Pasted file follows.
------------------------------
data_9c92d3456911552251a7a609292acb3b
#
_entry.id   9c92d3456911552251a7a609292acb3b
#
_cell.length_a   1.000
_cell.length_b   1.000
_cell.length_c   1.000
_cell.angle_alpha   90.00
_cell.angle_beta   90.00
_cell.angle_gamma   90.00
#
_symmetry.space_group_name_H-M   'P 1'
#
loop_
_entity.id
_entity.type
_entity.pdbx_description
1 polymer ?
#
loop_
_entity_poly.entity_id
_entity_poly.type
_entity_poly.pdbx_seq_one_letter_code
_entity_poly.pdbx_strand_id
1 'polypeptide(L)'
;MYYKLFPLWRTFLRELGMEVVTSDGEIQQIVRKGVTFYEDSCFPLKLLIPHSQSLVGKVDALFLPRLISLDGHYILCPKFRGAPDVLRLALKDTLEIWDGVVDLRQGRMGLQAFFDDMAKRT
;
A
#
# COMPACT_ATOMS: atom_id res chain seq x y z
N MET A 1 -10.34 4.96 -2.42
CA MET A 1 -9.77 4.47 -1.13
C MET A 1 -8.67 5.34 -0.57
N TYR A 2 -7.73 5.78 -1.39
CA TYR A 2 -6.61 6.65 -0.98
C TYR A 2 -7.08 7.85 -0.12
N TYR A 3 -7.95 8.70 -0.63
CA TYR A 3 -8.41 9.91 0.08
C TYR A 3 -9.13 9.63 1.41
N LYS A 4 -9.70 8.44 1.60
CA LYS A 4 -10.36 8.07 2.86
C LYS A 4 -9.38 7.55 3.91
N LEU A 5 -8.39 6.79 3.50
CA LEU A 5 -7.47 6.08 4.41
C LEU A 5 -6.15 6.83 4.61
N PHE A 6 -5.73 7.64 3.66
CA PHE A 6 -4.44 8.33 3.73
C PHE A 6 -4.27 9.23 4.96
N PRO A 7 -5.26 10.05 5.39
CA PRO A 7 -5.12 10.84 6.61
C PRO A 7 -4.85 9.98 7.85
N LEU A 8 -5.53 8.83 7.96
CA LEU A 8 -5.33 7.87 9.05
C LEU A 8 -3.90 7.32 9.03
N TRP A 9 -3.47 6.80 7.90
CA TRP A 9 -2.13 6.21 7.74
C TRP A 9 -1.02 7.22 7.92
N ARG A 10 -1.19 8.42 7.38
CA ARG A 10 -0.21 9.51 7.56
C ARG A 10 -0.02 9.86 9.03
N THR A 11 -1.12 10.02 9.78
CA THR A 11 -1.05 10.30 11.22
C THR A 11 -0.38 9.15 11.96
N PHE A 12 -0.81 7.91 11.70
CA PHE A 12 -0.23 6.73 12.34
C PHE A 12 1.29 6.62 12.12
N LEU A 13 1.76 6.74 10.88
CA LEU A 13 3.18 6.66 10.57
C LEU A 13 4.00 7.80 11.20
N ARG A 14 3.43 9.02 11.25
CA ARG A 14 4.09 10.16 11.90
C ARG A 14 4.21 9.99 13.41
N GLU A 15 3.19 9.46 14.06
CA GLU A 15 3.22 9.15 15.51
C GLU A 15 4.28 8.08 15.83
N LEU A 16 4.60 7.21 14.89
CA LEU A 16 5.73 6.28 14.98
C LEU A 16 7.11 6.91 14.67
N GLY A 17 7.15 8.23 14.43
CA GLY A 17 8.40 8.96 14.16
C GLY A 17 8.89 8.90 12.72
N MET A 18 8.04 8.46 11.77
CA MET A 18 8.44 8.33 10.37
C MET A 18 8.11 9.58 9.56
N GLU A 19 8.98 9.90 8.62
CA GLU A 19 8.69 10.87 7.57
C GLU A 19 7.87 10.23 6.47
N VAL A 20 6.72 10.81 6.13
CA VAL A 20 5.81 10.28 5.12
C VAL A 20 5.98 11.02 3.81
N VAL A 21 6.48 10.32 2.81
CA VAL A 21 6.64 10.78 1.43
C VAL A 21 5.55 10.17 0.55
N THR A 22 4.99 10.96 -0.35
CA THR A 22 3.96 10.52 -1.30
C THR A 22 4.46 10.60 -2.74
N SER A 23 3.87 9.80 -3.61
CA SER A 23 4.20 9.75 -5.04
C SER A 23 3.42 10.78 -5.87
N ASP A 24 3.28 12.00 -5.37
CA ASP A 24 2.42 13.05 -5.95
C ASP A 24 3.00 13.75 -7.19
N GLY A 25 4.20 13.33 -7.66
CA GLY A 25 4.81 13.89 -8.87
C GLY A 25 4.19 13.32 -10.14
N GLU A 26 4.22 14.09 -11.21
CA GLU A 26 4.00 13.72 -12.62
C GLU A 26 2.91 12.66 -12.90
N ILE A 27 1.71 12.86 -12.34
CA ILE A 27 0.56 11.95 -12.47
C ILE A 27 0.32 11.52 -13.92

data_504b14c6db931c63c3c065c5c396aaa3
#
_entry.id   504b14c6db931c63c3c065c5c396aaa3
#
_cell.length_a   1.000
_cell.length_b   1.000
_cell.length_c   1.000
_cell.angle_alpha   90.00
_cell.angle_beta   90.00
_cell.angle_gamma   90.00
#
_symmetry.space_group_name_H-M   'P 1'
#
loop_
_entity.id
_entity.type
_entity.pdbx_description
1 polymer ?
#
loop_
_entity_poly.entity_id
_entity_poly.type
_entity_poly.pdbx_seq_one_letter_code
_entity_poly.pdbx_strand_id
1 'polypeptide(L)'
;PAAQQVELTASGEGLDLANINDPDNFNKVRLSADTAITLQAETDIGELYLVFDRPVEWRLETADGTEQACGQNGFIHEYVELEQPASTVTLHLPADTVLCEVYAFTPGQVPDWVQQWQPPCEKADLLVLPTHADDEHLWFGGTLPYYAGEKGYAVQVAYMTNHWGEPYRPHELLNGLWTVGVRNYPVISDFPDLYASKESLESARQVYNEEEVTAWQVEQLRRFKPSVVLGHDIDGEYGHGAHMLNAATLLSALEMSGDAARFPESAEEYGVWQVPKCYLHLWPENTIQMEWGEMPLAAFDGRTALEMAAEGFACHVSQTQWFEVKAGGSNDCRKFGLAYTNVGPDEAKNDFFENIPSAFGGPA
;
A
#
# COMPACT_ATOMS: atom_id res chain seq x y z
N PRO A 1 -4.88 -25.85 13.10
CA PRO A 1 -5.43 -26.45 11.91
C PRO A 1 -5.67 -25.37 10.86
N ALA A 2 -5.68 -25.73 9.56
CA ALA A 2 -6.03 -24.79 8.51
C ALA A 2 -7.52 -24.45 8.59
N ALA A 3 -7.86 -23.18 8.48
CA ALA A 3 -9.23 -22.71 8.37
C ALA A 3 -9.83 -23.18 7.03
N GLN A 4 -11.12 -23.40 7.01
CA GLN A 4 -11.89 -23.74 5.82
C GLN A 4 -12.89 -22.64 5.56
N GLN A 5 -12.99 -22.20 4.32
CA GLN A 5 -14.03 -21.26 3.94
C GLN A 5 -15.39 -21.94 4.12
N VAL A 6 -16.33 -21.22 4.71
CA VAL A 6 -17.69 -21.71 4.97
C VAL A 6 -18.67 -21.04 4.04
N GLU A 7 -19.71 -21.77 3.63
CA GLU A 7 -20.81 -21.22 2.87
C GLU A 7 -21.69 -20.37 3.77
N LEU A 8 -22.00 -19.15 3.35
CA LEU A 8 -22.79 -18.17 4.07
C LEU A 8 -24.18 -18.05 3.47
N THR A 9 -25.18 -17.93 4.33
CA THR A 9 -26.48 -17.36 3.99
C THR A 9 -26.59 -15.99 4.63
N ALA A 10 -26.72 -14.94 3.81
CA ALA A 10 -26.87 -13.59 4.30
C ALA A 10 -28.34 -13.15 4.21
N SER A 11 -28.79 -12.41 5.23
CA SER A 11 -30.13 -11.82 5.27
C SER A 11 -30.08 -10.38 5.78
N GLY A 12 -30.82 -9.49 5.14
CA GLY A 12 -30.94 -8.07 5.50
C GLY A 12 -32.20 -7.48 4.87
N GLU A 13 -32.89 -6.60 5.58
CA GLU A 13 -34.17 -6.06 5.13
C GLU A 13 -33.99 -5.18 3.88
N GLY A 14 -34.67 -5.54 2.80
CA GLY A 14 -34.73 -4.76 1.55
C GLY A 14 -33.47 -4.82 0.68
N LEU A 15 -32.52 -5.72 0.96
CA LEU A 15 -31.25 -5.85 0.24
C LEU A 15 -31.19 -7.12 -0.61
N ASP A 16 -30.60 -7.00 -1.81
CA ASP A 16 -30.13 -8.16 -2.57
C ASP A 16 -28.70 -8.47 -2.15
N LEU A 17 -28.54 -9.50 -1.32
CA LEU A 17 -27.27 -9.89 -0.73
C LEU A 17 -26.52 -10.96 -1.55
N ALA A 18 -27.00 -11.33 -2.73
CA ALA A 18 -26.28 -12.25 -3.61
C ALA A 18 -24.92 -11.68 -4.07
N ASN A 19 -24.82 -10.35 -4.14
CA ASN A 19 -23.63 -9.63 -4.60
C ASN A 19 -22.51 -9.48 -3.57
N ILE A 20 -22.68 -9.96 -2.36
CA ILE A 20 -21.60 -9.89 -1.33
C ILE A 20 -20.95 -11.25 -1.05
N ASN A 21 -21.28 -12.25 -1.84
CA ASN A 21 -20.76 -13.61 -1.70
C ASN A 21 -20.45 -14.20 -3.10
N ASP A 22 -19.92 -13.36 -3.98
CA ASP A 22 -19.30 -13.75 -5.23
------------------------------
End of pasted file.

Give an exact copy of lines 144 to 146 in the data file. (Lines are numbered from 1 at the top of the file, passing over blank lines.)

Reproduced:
C PRO A 1 -5.67 -25.37 10.86
N ALA A 2 -5.68 -25.73 9.56
CA ALA A 2 -6.03 -24.79 8.51